How to be a Buddhist

How does someone become a Buddhist?

In Buddhism, when we want to formally become a Buddhist, there is the act of Taking Refuge.  This is when we set our intention towards find a real place of safety, a real place of security and a place of true happiness for ourselves.  So with Taking Refuge, we recite:
  • I go to the Buddha for Refuge (the Awakened One)
  • I go to the Dharma for Refuge (the Teachings of the Buddha)
  • I go to the Sangha for Refuge (the Enlightened Disciples of the Buddha)

At first, we just recite these phrases just because everyone else is doing it – so we have no clue what it means.  Now, we will go through the actually meaning of Taking Refuge under the Buddha – setting forth the intention to be a disciple of the Buddha.  This way, when we recite these refuges it will actually mean something quite moving to you.

So what does Taking Refuge really mean?

A refuge is a safe place – a place of solace, a place that you can rely on and return to in times of need.  But what can you really rely upon in this world?  Who or what will be there for your times of need?

Let’s look at where we usually look for security and safety in our lives – to see if these places are really worthy of being a refuge:

  • Money?  It’s nice to have money – as you can buy whatever you like with it.  So we need a certain amount of it to keep us happy.  But money can come and go.  Even if you’ve saved up lots of money, if something major happens, you can easily lose it all.  You may lose your job – even though you’ve given the company many, many years or loyal service – all in the name of cost cutting.  If you run a business, you may lose your premises or maybe you’ll get cashflow problems and can’t pay your bills.  And even if you’re rich, you will still have worries to deal with – sometimes more than the average person – like having to look after your businesses, having to keep watch of your shares all the time just in case they drop by 10% in 1 day!  And rich people still have health problems to deal with eventually – it’s all part of life.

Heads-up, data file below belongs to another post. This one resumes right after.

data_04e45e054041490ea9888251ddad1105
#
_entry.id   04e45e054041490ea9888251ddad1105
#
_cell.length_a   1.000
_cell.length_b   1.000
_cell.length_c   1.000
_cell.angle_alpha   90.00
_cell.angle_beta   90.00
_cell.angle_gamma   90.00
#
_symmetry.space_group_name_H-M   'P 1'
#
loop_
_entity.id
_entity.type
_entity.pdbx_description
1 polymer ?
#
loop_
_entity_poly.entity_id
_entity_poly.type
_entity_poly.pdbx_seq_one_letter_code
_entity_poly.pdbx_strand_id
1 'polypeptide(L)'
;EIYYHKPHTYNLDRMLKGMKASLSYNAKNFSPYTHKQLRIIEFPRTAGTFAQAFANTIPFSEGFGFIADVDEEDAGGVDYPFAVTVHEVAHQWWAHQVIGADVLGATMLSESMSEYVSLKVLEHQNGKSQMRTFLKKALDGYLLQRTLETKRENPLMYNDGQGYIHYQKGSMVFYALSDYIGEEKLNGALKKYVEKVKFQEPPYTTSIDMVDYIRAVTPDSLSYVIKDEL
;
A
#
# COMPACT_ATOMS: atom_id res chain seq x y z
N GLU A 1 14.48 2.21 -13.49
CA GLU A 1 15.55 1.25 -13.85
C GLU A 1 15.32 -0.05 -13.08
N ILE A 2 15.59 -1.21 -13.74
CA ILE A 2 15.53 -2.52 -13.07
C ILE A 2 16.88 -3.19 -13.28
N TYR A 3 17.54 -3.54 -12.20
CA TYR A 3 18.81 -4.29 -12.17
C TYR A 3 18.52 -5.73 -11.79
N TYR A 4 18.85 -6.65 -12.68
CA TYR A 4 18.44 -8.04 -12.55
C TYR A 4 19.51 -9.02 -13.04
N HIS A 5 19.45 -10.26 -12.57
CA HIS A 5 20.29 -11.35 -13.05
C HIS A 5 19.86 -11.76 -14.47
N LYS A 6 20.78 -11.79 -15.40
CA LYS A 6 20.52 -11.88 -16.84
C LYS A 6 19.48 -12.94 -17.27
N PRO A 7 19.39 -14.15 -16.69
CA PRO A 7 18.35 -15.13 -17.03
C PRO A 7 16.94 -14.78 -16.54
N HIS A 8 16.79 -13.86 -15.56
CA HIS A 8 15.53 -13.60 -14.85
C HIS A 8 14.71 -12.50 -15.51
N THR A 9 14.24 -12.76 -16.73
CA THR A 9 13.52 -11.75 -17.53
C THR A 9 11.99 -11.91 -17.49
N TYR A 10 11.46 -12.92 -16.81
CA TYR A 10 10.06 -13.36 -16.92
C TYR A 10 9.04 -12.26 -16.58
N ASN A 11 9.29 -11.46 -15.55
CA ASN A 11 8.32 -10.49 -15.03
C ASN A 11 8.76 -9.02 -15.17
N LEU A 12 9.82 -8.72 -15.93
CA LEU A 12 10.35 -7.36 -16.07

• Friends?  Friends are nice to have too.  But friends can’t always be there for us if something happens to us and we need continued care.  They too have their own lives and families to take care of.  And sometimes friendships can be unstable – so much so that a friendship of many years can be destroyed by a few minutes of misunderstanding.
  • Family?  Sometimes, we think, “If I could only get a beautiful wife, then I’ll be happy” or “If I could only find a loving husband, I’ll be secure”.  And after we get married, we might also think, “Our kids will take care of us when we get older”.  But all of these things are not certain.  Now your family are certainly the most likely people to take care of you in times of sickness and poor health to the best of their ability.  But sometimes too they could be too busy with their own lives.  As Ajahn Sumedho has mentioned – if you go around expecting people to always be good to you, always to say things that are pleasant to you, never say bad things to you and always do what you want – it’s a bit silly.  It just ain’t gonna happen.  Even your closest family and friends wouldn’t be able to be held to such a high standard!
  • Good health?  It’s very important to look after the body and mind.  So you try to control your body by eating healthy foods, exercising and keeping fit.  But sometimes, with life, you can get too busy – and you slack off a bit – and if you’ve been quite fit and you slack of for just 2-3 weeks, your fitness can be gone!Elite athletes can slack off for a few months and they can get fat and lose their cardiovascular fitness and strength.  And if you are really fit and exercise everyday – things can still happen to the body that’s out of our control.  Even the fittest people get old and their fitness declines with age.  Even the fittest people can have things happen to their bodies that need medical treatment.  Why?  Because the body really belongs to nature – it doesn’t belong entirely to us.  We can control it to a large extent, but sometimes, things just happen to it that we didn’t expect.  So it follows nature’s course dictated by genetics and whatever happens to it via environmental factors.